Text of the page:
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because the speed υ is proportional to the square root of the mass of the planet, the
speed increases as the mass of the planet increases.
Example 13.6 The Change in Potential Energy
A particle of mass m is displaced through a small vertical distance Δy near the Earth’s
surface. Show that in this situation the general expression for the change in
gravitational potential energy given by Equation 13.13 reduces to the familiar
relationship ΔU = mg Δy.
Conceptualize Compare the two different situations for which we have developed
expressions for gravitational potential energy: (1) a planet and an object that are far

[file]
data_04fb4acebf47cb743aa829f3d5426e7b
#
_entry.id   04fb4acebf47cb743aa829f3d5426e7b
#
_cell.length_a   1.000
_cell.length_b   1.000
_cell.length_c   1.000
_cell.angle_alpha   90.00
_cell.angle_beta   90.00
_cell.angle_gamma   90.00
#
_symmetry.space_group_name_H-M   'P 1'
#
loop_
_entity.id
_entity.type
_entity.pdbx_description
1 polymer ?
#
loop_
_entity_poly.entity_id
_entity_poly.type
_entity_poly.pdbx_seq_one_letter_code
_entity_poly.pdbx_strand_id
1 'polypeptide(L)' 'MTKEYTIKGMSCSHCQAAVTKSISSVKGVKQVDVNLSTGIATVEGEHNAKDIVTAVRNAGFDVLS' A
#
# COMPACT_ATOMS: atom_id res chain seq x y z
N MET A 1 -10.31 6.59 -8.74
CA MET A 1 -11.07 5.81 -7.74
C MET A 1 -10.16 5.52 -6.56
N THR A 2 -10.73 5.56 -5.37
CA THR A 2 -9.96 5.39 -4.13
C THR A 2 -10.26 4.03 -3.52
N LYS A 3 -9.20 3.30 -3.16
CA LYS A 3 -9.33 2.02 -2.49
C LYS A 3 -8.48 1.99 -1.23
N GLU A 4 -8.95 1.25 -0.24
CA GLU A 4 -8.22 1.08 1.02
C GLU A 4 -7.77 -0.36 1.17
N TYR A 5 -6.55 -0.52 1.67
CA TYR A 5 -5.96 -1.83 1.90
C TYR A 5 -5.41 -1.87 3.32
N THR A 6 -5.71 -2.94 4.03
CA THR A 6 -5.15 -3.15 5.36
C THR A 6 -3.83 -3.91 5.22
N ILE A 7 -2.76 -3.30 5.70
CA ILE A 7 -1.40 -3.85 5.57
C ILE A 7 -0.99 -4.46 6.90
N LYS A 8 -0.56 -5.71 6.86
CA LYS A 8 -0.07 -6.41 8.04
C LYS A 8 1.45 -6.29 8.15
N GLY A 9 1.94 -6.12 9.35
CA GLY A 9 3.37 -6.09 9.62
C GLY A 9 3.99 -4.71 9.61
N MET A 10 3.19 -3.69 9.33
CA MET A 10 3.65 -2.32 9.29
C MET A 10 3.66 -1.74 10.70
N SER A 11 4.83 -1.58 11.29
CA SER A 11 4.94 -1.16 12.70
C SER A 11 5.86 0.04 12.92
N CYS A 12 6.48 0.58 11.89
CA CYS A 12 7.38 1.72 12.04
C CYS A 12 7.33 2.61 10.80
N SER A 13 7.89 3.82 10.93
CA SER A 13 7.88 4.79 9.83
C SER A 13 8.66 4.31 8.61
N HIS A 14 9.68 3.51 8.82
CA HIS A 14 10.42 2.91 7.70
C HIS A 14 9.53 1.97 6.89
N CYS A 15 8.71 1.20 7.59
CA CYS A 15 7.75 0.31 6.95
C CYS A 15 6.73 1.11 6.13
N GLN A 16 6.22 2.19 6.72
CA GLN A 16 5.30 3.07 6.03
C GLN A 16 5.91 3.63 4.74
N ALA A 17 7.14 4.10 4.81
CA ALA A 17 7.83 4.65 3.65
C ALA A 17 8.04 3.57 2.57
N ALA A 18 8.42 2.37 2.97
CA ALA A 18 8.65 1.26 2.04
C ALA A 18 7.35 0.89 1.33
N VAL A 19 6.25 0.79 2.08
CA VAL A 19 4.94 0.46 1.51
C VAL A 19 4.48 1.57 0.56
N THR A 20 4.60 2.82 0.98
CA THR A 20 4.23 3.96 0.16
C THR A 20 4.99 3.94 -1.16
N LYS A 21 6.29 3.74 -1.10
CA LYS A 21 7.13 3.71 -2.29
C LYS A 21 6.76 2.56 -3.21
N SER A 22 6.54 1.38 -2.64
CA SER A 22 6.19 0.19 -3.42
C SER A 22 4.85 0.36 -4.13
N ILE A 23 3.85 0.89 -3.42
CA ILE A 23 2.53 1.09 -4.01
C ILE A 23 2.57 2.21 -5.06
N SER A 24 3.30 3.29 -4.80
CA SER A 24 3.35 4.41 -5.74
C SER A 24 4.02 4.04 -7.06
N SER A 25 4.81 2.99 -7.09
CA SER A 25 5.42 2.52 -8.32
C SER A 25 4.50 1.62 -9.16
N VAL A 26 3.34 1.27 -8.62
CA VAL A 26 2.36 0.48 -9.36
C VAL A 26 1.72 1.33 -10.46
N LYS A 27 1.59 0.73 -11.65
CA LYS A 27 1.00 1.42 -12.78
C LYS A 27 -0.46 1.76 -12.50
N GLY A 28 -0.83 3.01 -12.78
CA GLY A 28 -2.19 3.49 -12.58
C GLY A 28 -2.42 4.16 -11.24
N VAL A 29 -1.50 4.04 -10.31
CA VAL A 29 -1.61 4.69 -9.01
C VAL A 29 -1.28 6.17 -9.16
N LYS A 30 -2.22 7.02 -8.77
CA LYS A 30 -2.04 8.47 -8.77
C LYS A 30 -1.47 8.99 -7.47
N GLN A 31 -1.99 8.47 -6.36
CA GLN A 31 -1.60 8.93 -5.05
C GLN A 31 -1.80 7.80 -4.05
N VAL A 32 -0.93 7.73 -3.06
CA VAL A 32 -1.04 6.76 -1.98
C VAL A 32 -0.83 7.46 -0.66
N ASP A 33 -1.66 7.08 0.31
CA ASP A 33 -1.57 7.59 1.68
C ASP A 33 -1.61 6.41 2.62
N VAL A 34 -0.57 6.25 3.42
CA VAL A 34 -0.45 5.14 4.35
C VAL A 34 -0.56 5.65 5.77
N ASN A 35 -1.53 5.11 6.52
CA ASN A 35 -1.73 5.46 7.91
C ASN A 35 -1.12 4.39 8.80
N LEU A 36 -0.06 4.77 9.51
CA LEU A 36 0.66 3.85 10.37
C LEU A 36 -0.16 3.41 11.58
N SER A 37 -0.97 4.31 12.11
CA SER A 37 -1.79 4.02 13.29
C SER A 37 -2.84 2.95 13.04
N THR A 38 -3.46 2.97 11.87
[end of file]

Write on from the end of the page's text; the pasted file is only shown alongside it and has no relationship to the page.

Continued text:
apart for which the energy expression is Equation 13.14 and (2) a small object at the
surface of a planet for which the energy expression is Equation 7.19. We wish to
show that these two expressions are equivalent.
Categorize This example is a substitution problem.
Combine the fractions in Equation
 1 1
 r r
(1) U  GM E m     GM E m  f i
r r 
 rr
i 
 f
 i f
Evaluate rf − ri and rirf if both the rf − ri = Δy rirf ≈ RE2
initial and final positions of the
particle are close to the Earth’s
Substitute these expressions into
Equation (1):
U 
GM E m
y  mg y
RE 2
where g = GME/RE2 (Eq. 13.5).
WHAT IF? Suppose you are performing upper-atmosphere studies and are asked by
your supervisor to find the height in the Earth’s atmosphere at which the “surface